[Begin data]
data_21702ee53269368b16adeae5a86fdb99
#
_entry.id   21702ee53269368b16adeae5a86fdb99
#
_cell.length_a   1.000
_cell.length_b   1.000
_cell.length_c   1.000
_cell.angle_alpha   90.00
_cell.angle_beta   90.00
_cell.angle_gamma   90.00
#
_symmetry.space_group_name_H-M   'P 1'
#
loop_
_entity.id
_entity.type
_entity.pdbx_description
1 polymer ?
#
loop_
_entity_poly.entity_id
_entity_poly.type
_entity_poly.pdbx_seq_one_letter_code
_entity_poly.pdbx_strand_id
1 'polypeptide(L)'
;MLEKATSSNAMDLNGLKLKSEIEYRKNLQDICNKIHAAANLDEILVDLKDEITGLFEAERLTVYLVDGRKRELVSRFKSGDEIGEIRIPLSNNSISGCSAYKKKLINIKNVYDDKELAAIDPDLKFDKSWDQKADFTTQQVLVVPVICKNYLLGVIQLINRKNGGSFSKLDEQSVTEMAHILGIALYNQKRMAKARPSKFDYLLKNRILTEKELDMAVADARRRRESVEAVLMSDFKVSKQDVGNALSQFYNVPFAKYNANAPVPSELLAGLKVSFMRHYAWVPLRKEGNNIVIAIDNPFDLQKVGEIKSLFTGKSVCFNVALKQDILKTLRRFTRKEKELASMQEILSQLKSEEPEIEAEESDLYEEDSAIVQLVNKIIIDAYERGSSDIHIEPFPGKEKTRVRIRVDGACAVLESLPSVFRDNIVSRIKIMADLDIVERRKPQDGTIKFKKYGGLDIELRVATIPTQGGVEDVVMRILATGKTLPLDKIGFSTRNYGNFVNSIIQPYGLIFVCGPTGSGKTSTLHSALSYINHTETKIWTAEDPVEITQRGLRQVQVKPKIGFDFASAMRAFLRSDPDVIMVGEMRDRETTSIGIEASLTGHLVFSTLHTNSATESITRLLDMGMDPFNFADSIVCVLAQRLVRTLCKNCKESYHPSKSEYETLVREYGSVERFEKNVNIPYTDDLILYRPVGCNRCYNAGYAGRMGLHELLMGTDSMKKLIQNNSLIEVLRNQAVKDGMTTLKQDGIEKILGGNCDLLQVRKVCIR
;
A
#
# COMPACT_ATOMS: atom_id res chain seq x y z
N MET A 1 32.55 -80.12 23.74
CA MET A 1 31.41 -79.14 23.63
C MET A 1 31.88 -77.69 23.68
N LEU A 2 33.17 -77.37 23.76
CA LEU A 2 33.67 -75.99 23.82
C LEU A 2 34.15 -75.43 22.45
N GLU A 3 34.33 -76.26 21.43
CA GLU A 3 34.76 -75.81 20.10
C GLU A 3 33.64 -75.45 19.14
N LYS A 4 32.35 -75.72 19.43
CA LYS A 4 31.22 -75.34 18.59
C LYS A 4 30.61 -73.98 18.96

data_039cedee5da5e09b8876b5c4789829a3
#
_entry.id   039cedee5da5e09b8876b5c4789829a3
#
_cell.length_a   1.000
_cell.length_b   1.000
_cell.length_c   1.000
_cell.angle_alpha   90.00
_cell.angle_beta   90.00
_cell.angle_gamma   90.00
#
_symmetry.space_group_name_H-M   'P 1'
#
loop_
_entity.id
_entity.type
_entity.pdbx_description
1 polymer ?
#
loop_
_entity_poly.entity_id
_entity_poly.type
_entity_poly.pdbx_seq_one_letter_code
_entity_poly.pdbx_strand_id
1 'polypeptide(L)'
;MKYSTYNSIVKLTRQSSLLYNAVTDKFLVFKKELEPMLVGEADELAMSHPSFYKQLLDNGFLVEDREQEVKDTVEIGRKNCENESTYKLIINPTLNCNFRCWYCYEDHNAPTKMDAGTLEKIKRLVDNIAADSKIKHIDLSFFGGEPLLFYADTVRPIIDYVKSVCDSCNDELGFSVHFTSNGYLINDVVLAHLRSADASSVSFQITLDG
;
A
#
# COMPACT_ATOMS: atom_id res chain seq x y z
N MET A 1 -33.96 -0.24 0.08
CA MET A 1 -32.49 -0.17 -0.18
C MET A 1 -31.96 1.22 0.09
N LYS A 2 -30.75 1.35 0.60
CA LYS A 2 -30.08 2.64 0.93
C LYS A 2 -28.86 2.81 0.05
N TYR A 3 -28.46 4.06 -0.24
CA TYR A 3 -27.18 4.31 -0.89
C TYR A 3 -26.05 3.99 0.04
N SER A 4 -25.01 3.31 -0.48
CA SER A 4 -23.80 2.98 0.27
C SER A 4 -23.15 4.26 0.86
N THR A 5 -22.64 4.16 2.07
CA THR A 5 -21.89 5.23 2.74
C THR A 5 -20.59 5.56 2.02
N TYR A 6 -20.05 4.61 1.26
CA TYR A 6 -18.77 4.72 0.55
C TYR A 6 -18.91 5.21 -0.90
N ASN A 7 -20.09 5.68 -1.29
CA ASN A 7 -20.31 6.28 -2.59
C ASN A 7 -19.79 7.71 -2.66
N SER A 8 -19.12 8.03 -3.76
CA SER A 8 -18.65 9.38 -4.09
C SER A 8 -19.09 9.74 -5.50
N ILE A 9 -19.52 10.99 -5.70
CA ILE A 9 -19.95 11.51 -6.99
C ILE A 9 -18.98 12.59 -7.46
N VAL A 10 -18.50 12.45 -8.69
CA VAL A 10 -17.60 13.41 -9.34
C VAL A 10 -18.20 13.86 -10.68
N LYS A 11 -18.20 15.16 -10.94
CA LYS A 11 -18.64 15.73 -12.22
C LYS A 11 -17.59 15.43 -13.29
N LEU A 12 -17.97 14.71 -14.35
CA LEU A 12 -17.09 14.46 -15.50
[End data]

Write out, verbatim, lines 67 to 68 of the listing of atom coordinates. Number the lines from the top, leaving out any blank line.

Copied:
1 'polypeptide(L)'
;MKYSTYNSIVKLTRQSSLLYNAVTDKFLVFKKELEPMLVGEADELAMSHPSFYKQLLDNGFLVEDREQEVKDTVEIGRKNCENESTYKLIINPTLNCNFRCWYCYEDHNAPTKMDAGTLEKIKRLVDNIAADSKIKHIDLSFFGGEPLLFYADTVRPIIDYVKSVCDSCNDELGFSVHFTSNGYLINDVVLAHLRSADASSVSFQITLDG